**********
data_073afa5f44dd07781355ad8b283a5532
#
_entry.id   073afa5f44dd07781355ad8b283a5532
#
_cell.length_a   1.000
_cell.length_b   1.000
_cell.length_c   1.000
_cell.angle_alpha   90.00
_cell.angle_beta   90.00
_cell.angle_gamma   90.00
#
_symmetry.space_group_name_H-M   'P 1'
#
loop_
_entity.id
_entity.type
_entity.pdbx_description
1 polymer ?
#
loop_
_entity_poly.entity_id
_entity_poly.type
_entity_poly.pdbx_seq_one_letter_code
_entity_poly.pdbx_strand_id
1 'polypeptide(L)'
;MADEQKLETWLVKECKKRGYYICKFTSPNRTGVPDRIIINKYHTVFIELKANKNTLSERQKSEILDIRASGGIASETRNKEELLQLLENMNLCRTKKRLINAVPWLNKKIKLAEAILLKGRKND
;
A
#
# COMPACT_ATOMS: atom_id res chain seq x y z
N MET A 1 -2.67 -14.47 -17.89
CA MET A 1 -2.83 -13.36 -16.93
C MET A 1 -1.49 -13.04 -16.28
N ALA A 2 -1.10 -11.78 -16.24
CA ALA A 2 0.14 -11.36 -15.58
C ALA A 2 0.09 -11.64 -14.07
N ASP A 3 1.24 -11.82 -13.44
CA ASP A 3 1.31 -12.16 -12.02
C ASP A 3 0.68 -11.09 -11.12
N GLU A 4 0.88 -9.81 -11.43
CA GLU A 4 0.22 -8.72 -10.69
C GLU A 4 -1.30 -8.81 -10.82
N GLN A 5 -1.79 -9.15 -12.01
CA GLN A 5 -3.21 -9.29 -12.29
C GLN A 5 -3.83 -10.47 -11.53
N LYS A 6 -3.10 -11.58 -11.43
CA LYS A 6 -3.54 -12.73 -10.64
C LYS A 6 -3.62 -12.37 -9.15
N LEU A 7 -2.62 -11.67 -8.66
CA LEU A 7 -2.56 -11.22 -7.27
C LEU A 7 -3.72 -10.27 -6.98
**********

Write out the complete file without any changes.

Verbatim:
data_073afa5f44dd07781355ad8b283a5532
#
_entry.id   073afa5f44dd07781355ad8b283a5532
#
_cell.length_a   1.000
_cell.length_b   1.000
_cell.length_c   1.000
_cell.angle_alpha   90.00
_cell.angle_beta   90.00
_cell.angle_gamma   90.00
#
_symmetry.space_group_name_H-M   'P 1'
#
loop_
_entity.id
_entity.type
_entity.pdbx_description
1 polymer ?
#
loop_
_entity_poly.entity_id
_entity_poly.type
_entity_poly.pdbx_seq_one_letter_code
_entity_poly.pdbx_strand_id
1 'polypeptide(L)'
;MADEQKLETWLVKECKKRGYYICKFTSPNRTGVPDRIIINKYHTVFIELKANKNTLSERQKSEILDIRASGGIASETRNKEELLQLLENMNLCRTKKRLINAVPWLNKKIKLAEAILLKGRKND
;
A
#
# COMPACT_ATOMS: atom_id res chain seq x y z
N MET A 1 -2.67 -14.47 -17.89
CA MET A 1 -2.83 -13.36 -16.93
C MET A 1 -1.49 -13.04 -16.28
N ALA A 2 -1.10 -11.78 -16.24
CA ALA A 2 0.14 -11.36 -15.58
C ALA A 2 0.09 -11.64 -14.07
N ASP A 3 1.24 -11.82 -13.44
CA ASP A 3 1.31 -12.16 -12.02
C ASP A 3 0.68 -11.09 -11.12
N GLU A 4 0.88 -9.81 -11.43
CA GLU A 4 0.22 -8.72 -10.69
C GLU A 4 -1.30 -8.81 -10.82
N GLN A 5 -1.79 -9.15 -12.01
CA GLN A 5 -3.21 -9.29 -12.29
C GLN A 5 -3.83 -10.47 -11.53
N LYS A 6 -3.10 -11.58 -11.43
CA LYS A 6 -3.54 -12.73 -10.64
C LYS A 6 -3.62 -12.37 -9.15
N LEU A 7 -2.62 -11.67 -8.66
CA LEU A 7 -2.56 -11.22 -7.27
C LEU A 7 -3.72 -10.27 -6.98